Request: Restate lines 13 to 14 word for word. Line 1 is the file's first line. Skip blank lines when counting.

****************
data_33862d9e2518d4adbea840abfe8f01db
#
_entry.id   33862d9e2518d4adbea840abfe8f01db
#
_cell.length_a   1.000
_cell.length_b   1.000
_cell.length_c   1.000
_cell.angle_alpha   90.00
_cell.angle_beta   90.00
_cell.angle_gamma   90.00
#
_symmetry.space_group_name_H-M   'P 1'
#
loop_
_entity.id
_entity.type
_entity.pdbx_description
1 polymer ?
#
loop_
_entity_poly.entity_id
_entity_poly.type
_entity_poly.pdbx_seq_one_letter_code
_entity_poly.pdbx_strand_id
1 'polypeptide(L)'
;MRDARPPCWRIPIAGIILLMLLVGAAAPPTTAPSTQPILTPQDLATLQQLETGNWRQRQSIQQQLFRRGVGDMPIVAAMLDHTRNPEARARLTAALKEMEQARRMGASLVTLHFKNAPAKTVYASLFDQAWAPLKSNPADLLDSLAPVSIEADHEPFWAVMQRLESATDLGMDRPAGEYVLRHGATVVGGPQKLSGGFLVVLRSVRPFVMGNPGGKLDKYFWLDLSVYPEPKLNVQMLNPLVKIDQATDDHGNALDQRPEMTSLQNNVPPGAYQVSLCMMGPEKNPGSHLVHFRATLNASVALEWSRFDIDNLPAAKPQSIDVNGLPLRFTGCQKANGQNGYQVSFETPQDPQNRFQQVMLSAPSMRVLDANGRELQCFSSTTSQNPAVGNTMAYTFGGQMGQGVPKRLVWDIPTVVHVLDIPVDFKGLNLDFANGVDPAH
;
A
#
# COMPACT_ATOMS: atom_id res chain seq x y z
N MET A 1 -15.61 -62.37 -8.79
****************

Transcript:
#
loop_